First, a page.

The harmonic series is particularly important for brass instruments. A pianist or xylophone player only gets one note from each key. A string player who wants a different note from a string holds the string tightly in a different place. This basically makes a vibrating string of a new length, with a new fundamental.
But a brass player, without changing the length of the instrument, gets different notes by actually playing the harmonics of the instrument. Woodwinds also do this, although not as much. Most woodwinds can get two different octaves with essentially the same fingering; the lower octave is the fundamental of the column of air inside the instrument at that fingering. The upper octave is the first harmonic.
In some woodwinds, such as the clarinet, the upper "octave" may actually be the third harmonic rather than the second, which complicates the fingering patterns of these instruments. Please see Standing Waves and Wind Instruments for an explanation of this phenomenon.
It is the brass instruments that excel in getting different notes from the same length of tubing. The sound of a brass instruments starts with vibrations of the player's lips. By vibrating the lips at different speeds, the player can cause a harmonic of the air column to sound instead of the fundamental. Thus a bugle player can play any note in the harmonic series of the instrument that falls within the player's range. Comare these well-known bugle calls to the harmonic series above.
Figure 2:Although limited by the fact that it can only play one harmonic series, the bugle can still play many well-known tunes.
For centuries, all brass instruments were valveless. A brass instrument could play only the notes of one harmonic series. (An important exception was the trombone and its relatives, which can easily change their length and harmonic series using a slide.) The upper octaves of the series, where the notes are close enough together to play an interesting melody, were often difficult to play, and some of the harmonics sound quite out of tune to ears that expect equal temperament. The solution to these problems, once brass valves were perfected, was to add a few valves to the instrument; three is usually enough. Each valve opens an extra length of tube, making the instrument a little longer, and making available a whole new harmonic series. Usually one valve gives the harmonic series one half step lower than the valveless intrument; another, one whole step lower; and the third, one and a half steps lower. The valves can be used in combination, too, making even more harmonic series available. So a valved brass instrument can find, in the comfortable middle of its range (its middle register), a valve combination that will give a reasonably in-tune version for every note of the chromatic scale. (For more on the history of valved brass, see History of the French Horn. For more on how and why harmonics are produced in wind instruments, please see Standing Waves and Wind Instruments)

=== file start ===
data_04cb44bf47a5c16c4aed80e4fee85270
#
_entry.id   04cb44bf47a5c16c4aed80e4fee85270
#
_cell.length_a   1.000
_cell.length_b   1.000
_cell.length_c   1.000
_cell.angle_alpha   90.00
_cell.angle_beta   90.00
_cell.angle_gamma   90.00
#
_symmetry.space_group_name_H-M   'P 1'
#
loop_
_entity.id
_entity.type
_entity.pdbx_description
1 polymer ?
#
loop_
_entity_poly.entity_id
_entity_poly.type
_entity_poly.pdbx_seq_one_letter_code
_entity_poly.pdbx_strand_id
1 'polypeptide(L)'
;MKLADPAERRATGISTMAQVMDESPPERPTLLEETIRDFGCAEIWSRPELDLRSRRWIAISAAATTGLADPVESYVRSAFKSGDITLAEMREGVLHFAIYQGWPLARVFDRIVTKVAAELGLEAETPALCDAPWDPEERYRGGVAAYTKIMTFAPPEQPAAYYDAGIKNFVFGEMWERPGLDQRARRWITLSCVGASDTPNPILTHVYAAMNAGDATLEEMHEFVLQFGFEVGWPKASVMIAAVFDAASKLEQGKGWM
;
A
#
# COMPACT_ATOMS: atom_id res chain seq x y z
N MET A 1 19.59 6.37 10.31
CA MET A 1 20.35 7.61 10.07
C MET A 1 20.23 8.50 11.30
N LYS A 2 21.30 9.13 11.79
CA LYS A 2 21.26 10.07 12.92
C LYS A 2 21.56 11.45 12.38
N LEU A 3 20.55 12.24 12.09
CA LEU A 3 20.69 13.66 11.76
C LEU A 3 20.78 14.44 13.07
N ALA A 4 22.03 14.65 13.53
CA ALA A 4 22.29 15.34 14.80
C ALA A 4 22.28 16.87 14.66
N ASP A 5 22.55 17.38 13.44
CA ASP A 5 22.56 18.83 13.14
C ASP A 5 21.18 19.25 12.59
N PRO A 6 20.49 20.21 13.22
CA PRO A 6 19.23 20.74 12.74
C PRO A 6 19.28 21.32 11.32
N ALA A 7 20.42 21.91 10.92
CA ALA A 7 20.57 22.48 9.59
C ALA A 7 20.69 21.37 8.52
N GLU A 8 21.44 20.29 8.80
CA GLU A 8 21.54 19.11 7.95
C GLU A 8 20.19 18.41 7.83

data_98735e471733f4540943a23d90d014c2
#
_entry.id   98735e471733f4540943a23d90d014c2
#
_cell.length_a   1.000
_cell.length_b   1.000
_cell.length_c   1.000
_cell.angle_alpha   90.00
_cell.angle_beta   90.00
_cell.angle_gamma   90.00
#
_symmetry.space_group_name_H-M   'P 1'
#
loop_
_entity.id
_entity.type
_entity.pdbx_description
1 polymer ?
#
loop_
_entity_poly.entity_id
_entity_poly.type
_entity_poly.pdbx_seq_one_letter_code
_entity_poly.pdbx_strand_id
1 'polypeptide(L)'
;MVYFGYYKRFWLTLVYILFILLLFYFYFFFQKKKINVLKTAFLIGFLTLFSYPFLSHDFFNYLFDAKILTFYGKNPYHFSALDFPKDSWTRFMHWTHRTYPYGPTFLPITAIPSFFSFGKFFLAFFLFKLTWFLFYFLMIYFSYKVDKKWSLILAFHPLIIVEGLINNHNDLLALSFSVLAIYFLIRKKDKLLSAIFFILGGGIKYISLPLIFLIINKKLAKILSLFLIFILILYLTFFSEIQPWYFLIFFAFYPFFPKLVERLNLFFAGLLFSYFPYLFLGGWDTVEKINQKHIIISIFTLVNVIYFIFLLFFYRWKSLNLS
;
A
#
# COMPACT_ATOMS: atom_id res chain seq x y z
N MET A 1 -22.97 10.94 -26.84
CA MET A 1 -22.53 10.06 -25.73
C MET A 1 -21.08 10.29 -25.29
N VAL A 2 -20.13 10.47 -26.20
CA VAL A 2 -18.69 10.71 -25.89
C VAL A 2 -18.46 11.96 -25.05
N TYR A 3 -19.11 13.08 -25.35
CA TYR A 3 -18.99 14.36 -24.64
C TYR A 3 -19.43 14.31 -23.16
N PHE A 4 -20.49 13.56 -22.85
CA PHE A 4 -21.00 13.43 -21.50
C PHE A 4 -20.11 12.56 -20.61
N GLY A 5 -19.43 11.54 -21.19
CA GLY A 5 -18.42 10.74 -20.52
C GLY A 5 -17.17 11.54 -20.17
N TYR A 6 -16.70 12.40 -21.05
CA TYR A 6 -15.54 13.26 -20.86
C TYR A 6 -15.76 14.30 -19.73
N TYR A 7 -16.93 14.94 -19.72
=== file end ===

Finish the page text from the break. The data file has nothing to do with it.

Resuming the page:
Trombones still use a slide instead of valves to make their instrument longer. But the basic principle is still the same. At each slide "position", the instrument gets a new harmonic series. The notes in between the positions aren't part of the chromatic scale, so they are usually only used for special effects like glissandos (sliding notes)